Eric English
August 1, 2004
Photos By: Michael Johnson

For some automotive enthusiasts, interest in the genre is a slow progression into what might be described as an addiction or disease. If the shoe fits, so be it. For Towson, Maryland, resident Adam Browne, the malady was spawned by a single event that's forever etched in his mind.

It was 1996 and Adam was in his senior year of high school. The event was a first ride in Christopher Thomas' lightly modified '87 5.0. The 13-second-capable GT made quite an impression on the obviously impressionable Adam. Said experience came in the rear seat of Christopher's car, where each power shift got Adam's attention as he racked his skull on the unforgiving back glass. "I was hooked," Adam says. Now if you're inclined to think the 18-year-old was knocked senseless by a mild concussion, take a look at the '86 GT shown here. On the contrary, it would seem Adam's cranial insult knocked plenty of good sense into him.

Shortly after that fateful ride, Adam talked his parents into the small loan that made ownership of this GT a reality. No longer relegated to ride-along duty, he wasted no time learning the tricks of the trade at the local dragstrip, turning ho-hum 15s with a high-mile engine and woeful 2.73s out back. It was a start. On the ultracheap, a set of E7TE heads and matching intake soon replaced the sub-par offerings that were original '86 issue. Before installing the heads, Adam took a shot at his first porting effort after some sage pointers from other 5.0 devotees, and the e.t.'s picked up significantly.

By 1998, Adam was attending college, while the '86 served up commuter duty to the tune of some 600 miles a week. Eventually the engine began using large quantities of oil, whereupon it was replaced by a slightly freshened '88 short-block, followed by the fitting of a GT-40 intake, long-tube headers, and a few other bits and pieces that typically wake up our beloved V-8 Mustangs. Still plenty streetable, the mods made track time a real joy now-with high 12s and 108 mph on radials. The intervening years have seen further additions to the same '88 foundation, largely in the form of aluminum GT-40 heads, a B303 cam, and a Holley SysteMAX II intake. Fuel is delivered by a Walbro 190-lph pump to 30-lb/hr injectors, where it merges with the atmosphere delivered through a Pro-M 77mm air meter and BBK 75mm throttle body.

For further enhanced straight-line performance, Adam recently upgraded from 3.55 to 4.10 gears in the 8.8, fitting a new Traction-Lok diff and 31-spline axles at the same time. Similar beefing is found in the tranny tunnel, where a Tremec 3550 now runs the show with input from a Hurst billet shifter. Adam continues to gauge his performance progress at Cecil County Dragway, often accompanied by fellow Mustangers Mike McNew, Bryan Jeunette, Shawn Cooper, and Mary Hryncewich-most of whom have lent a helping hand on more than one occasion. To date, Adam says the GT has run a best of 12.2 at 114 mph on street radials, and 11.77 on slicks-with 1.85 and 1.66 short times, respectively.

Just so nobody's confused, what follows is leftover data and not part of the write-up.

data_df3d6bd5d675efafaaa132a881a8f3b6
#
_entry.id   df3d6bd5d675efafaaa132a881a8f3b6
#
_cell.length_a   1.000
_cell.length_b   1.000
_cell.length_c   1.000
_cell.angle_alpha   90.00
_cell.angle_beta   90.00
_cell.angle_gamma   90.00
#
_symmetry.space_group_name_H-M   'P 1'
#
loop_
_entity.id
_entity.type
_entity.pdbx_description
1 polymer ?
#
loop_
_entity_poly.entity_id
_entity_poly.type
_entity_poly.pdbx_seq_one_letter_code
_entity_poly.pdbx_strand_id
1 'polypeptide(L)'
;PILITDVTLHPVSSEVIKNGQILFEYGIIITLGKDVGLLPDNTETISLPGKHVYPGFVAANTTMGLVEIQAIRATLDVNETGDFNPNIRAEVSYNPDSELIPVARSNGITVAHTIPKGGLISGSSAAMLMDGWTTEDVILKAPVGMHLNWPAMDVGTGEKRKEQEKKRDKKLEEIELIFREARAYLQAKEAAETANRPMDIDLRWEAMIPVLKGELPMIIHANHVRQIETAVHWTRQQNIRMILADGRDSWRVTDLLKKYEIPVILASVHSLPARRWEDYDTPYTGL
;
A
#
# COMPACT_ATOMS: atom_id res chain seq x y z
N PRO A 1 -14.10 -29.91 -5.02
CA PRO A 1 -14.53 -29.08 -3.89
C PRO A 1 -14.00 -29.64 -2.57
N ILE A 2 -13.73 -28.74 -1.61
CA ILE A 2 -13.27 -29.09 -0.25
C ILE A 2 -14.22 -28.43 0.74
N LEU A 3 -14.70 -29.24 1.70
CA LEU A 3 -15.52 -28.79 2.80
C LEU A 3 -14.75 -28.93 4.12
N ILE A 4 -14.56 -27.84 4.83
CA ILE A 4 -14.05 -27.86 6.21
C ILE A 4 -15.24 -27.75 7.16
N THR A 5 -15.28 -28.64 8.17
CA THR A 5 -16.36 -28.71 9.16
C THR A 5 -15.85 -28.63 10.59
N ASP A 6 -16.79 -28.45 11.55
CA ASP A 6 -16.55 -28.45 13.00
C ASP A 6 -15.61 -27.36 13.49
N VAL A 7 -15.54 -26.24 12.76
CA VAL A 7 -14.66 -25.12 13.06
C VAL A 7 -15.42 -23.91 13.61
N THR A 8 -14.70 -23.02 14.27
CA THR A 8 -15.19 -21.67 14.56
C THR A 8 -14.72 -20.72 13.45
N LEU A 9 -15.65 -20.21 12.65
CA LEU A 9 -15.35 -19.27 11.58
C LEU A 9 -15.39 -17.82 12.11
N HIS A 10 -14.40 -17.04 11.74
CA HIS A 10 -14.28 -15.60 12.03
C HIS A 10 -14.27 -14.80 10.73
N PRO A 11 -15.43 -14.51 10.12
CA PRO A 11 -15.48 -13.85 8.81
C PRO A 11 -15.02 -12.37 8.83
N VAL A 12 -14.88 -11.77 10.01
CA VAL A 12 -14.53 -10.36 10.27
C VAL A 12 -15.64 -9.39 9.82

Because his car remains daily driven, Adam has seen fit to make sure the chassis can do more than track straight down the 1,320. To that end, a wrecked '93 Cobra was scavenged for a multitude of front-end components, such as spindles, springs, control arms, and sway bar. The spindles were required to fit larger 11-inch front brakes from the '87-'93 cars, which in this case were upgraded to a five-lug configuration using Lincoln Mark VII rotors. Out back, the new axles were ordered with the same bolt pattern and fitted with Ford Racing Performance Parts drums, while the suspension upgrades amount to FRPP springs and Maximum Motorsports lower control arms.

A pleasing visual appearance comes as the result of an inattentive driver who sideswiped the left side of the GT in 1999. Making the best of the mishap, a body-shop acquaintance of Adam's was able to slide in the repair on the side, resulting in a full paint job as well. Many thanks go out to Bob's Complete Autobody for said effort, where a Mitsubishi silver is the basis for the sweet looks, followed by blue pearl and three layers of clearcoat.

While the tone of this feature is rightfully upbeat and positive, there is some sad news to share regarding Adam's journey through ponycar ownership. In 1988 Christopher Thomas, the mentor who first gave Adam a lesson in 5.0 performance, was killed in a non-automotive-related incident. Adam and friends continue to feel the loss of Christopher's spirit and companionship. It's a reminder that the good things in life-the pleasure we derive from our Mustangs being just one example-ought not be taken for granted. Adam has learned this lesson firsthand. He realizes it wasn't just a guy's car that made a lasting impression on him, it was also a friend who will always be honored and remembered.

Block Stock
Displacement 302 ci
Cylinder Heads FRPP {{{GT}}}-40 aluminum
Camshaft FRPP B303
Intake Manifold Holley SysteMAX II
Throttle Body BBK 75mm
Mass Air Meter Pro-{{{M}}} 77mm
Exhaust BBK long-tubes, BBK
H-pipe, MAC after-cat
Fuel System Walbro 190-lph pump,
30-lb injectors, Crane adjustable regulator
Transmission Tremec 3550 w/Hurst
billet shifter
Rearend Traction-Lok–equipped 8.8
w/4.10 gears, 31-spline axles
Engine Management Stock A9L EEC IV
Ignition Stock
Gauges Stock
K-Member Stock
A-Arms ’93 Cobra
Springs ’93 Cobra
Struts ’93 Cobra
Wheels FRPP Bullitt 17x8
Tires Michelin {{{Pilot}}}
Brakes {{{Lincoln Mark VII}}} front rotors
Springs FRPP C
Shocks '93 Cobra
Traction Devices Maximum
Motorsports lower control arms
Wheels FRPP Bullitt 17x8
Tires Michelin Pilot
Brakes Five-lug rear drums
Chassis Stiffening Kenny Brown
subframe connectors, welded torque boxes